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Upcoming Storms Expected To Boost Sierra Nevada Snowpack, Help Combat Drought

Snow near Mount Islip. (Photo by SteveWillard via the LAist Featured Photos pool on Flickr)
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We may be making some big progress in our fight against a six-year-drought, as snow levels in the Sierra Nevada snowpack have reached 126% of the average for this time of year, reports the L.A. Times.

You may have noticed that the past couple months have been fairly wet. And while rain is indeed a welcome thing, a lot of it becomes runoff that goes back into ocean. So one of the true measures of drought recovery come from the Sierra Nevada snowpack, which provides about 30 percent of the state's water, according to The Mercury News. What happens is that the snowpack acts like a giant water cooler; when the snow melts during the warmer months, we're treated to a stream of useable water. As noted at The Washington Post, the snowpack holds particular significance for California's agriculture industry; the resulting water replenishes reservoirs that farmers rely on to water crops during the summer months.

The snowpack may get even stronger in the upcoming days, as impending storm systems are expected to bring up to 7 feet of snow to higher elevations. The Weather Channel says that elevations above 7,000 feet may see as much as 10 feet. By the end of the week, the year's total may reach up to 20 feet. "We haven’t seen an event of this magnitude in at least a decade,” state climatologist Mike Anderson told the Times.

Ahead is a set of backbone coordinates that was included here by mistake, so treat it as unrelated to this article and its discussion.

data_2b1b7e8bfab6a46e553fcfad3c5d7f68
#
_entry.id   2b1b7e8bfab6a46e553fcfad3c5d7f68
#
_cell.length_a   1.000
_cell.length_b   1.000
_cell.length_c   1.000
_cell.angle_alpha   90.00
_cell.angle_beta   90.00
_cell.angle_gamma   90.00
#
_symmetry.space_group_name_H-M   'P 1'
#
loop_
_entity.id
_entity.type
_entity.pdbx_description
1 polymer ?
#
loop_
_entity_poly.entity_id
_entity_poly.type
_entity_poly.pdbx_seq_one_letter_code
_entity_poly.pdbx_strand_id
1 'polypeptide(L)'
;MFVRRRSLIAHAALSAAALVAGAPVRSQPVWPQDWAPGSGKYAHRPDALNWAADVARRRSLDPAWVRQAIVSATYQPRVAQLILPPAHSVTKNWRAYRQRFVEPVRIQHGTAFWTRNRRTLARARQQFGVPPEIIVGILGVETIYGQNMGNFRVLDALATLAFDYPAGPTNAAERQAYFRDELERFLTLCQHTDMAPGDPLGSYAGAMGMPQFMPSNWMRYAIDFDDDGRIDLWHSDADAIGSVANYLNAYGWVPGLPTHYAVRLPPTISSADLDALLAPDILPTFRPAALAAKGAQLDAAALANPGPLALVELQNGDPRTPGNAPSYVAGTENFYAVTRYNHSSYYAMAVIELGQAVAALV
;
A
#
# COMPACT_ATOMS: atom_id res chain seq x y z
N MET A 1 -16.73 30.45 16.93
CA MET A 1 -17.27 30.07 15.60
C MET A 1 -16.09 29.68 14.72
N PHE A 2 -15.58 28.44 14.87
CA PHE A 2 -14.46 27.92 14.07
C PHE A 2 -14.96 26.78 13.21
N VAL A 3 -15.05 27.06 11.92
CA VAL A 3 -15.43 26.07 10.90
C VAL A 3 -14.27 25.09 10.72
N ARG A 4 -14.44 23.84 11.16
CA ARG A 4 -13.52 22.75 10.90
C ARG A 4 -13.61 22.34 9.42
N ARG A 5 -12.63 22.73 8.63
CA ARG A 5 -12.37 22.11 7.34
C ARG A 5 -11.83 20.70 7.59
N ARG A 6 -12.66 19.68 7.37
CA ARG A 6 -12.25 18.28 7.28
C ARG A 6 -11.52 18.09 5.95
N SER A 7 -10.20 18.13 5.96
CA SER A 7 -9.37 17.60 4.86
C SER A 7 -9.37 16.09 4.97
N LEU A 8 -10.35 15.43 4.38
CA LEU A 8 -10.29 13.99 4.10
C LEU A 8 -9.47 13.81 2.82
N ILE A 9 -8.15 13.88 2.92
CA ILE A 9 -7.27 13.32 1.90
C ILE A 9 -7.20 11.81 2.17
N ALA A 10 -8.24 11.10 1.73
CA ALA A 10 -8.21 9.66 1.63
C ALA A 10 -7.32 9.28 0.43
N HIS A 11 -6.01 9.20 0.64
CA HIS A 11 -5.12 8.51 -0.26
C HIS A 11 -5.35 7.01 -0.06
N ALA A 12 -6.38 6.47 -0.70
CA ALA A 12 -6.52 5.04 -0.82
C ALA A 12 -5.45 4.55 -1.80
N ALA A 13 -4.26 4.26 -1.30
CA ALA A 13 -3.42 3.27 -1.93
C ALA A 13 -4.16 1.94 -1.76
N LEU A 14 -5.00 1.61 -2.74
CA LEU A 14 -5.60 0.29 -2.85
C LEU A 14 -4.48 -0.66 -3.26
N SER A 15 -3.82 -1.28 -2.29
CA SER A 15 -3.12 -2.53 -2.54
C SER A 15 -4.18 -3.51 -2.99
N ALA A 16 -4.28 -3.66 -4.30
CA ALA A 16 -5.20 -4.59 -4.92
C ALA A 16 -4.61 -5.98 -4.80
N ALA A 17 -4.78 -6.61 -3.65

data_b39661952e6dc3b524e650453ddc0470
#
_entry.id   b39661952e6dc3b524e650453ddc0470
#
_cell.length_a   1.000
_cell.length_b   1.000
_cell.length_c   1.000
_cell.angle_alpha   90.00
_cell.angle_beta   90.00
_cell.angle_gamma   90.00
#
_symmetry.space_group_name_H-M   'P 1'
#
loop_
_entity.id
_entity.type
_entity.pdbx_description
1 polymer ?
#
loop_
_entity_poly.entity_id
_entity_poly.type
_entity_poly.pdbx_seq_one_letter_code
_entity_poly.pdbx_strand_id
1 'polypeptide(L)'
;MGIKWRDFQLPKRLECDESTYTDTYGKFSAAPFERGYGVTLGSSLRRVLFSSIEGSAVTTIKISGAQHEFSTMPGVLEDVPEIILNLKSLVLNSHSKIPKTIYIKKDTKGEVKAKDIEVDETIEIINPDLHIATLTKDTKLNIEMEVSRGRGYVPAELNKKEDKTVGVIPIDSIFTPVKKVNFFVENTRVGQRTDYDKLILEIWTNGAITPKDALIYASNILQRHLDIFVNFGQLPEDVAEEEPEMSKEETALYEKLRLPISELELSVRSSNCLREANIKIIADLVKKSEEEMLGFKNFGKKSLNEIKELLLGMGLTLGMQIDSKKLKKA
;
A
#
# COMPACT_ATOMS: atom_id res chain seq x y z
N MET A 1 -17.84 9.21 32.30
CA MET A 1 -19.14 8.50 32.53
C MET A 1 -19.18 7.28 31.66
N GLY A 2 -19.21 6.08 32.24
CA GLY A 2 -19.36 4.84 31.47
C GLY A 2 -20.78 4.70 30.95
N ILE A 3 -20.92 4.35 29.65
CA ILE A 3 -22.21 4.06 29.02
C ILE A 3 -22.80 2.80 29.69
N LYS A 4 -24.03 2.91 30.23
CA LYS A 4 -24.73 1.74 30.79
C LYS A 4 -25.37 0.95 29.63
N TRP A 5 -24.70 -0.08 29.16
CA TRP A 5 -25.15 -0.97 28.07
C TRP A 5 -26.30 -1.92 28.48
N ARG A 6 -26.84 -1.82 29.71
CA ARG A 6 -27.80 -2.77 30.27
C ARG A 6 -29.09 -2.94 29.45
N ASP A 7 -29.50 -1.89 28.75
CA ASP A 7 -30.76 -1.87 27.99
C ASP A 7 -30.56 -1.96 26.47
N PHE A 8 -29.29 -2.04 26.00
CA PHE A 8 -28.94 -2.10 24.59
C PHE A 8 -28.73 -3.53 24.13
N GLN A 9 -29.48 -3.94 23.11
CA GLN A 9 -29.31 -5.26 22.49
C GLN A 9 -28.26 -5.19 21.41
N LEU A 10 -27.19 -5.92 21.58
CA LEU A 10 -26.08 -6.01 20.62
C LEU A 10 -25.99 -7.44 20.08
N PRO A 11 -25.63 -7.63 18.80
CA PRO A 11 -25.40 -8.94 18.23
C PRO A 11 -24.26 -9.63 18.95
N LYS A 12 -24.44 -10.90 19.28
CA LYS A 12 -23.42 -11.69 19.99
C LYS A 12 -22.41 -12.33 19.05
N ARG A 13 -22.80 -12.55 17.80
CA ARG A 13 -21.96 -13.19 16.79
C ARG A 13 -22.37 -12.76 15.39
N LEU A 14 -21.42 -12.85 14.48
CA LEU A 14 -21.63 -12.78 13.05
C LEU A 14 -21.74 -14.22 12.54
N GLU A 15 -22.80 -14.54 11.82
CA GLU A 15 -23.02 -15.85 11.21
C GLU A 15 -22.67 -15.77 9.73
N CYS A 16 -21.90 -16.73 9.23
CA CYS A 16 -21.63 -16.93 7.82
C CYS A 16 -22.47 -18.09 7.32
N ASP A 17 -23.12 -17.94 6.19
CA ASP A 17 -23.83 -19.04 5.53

One thing to note is that these upcoming storms are expected to be cold, which is vital, as warmer storm systems bring snow that melts too quickly to help replenish the snowpack. For example, even though we'd encountered a steady series of storms in December, snowpack levels were still 30% below normal for that time of year, according to the Mercury News. This time around, we're get plenty of the white stuff. Mammoth, for example, saw up to 84 inches of snow in a three day period last week. These storm systems are helped along by what is called an "atmospheric river"—a column of moisture in the atmosphere—that formed near Hawaii and ambled its way over to the West Coast.

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But does this mean we're on the verge of escaping the drought? Considering that the snowpack level is above average when, just a couple years ago, it had hit a 500-year (!) low, the answer is probably not. As noted at National Geographic, beating the drought isn't just a matter of replenishing reservoirs, it's also about dealing with the lingering effects of historic dryness. Researchers will have to see if the the state’s groundwater aquifers are refilling with water. There's also the matter of our 62 million dead trees, many of which wilted under drought conditions. Considering the array of issues we're dealing with, “it can take more than a single good year of snowpack for a drought to truly end,” Frank Gehrke, who oversees snow surveys for California's Department of Water Resources, told National Geographic.